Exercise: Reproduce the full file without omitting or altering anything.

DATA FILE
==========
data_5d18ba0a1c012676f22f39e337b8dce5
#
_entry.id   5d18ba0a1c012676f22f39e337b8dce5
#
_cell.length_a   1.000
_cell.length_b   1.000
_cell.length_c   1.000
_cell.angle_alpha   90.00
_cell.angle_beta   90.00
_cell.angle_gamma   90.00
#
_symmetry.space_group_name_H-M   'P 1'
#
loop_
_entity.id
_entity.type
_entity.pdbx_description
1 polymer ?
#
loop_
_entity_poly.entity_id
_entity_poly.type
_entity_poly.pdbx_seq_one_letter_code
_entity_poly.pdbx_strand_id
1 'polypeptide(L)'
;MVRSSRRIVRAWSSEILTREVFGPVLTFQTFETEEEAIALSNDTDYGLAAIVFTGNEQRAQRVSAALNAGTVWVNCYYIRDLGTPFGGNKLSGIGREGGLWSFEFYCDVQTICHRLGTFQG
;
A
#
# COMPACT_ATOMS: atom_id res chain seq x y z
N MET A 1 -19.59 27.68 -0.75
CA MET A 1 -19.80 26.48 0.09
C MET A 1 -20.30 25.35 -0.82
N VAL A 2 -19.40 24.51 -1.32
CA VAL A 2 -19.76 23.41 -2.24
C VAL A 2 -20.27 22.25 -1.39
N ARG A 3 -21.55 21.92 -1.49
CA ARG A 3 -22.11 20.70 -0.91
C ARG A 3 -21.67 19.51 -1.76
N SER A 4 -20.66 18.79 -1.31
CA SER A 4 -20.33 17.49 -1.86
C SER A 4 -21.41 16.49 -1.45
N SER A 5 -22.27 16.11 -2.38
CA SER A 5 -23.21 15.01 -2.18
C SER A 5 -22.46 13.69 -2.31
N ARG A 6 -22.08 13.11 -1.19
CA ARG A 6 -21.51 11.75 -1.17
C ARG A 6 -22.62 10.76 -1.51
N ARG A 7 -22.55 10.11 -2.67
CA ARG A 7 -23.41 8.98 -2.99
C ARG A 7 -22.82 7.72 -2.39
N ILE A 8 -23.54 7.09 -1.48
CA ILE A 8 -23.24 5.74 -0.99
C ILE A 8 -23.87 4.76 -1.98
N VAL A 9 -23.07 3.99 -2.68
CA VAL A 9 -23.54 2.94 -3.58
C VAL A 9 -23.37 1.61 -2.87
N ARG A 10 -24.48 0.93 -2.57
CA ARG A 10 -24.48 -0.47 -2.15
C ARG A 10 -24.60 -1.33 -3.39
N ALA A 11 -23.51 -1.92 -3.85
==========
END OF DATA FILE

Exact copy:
data_5d18ba0a1c012676f22f39e337b8dce5
#
_entry.id   5d18ba0a1c012676f22f39e337b8dce5
#
_cell.length_a   1.000
_cell.length_b   1.000
_cell.length_c   1.000
_cell.angle_alpha   90.00
_cell.angle_beta   90.00
_cell.angle_gamma   90.00
#
_symmetry.space_group_name_H-M   'P 1'
#
loop_
_entity.id
_entity.type
_entity.pdbx_description
1 polymer ?
#
loop_
_entity_poly.entity_id
_entity_poly.type
_entity_poly.pdbx_seq_one_letter_code
_entity_poly.pdbx_strand_id
1 'polypeptide(L)'
;MVRSSRRIVRAWSSEILTREVFGPVLTFQTFETEEEAIALSNDTDYGLAAIVFTGNEQRAQRVSAALNAGTVWVNCYYIRDLGTPFGGNKLSGIGREGGLWSFEFYCDVQTICHRLGTFQG
;
A
#
# COMPACT_ATOMS: atom_id res chain seq x y z
N MET A 1 -19.59 27.68 -0.75
CA MET A 1 -19.80 26.48 0.09
C MET A 1 -20.30 25.35 -0.82
N VAL A 2 -19.40 24.51 -1.32
CA VAL A 2 -19.76 23.41 -2.24
C VAL A 2 -20.27 22.25 -1.39
N ARG A 3 -21.55 21.92 -1.49
CA ARG A 3 -22.11 20.70 -0.91
C ARG A 3 -21.67 19.51 -1.76
N SER A 4 -20.66 18.79 -1.31
CA SER A 4 -20.33 17.49 -1.86
C SER A 4 -21.41 16.49 -1.45
N SER A 5 -22.27 16.11 -2.38
CA SER A 5 -23.21 15.01 -2.18
C SER A 5 -22.46 13.69 -2.31
N ARG A 6 -22.08 13.11 -1.19
CA ARG A 6 -21.51 11.75 -1.17
C ARG A 6 -22.62 10.76 -1.51
N ARG A 7 -22.55 10.11 -2.67
CA ARG A 7 -23.41 8.98 -2.99
C ARG A 7 -22.82 7.72 -2.39
N ILE A 8 -23.54 7.09 -1.48
CA ILE A 8 -23.24 5.74 -0.99
C ILE A 8 -23.87 4.76 -1.98
N VAL A 9 -23.07 3.99 -2.68
CA VAL A 9 -23.54 2.94 -3.58
C VAL A 9 -23.37 1.61 -2.87
N ARG A 10 -24.48 0.93 -2.57
CA ARG A 10 -24.48 -0.47 -2.15
C ARG A 10 -24.60 -1.33 -3.39
N ALA A 11 -23.51 -1.92 -3.85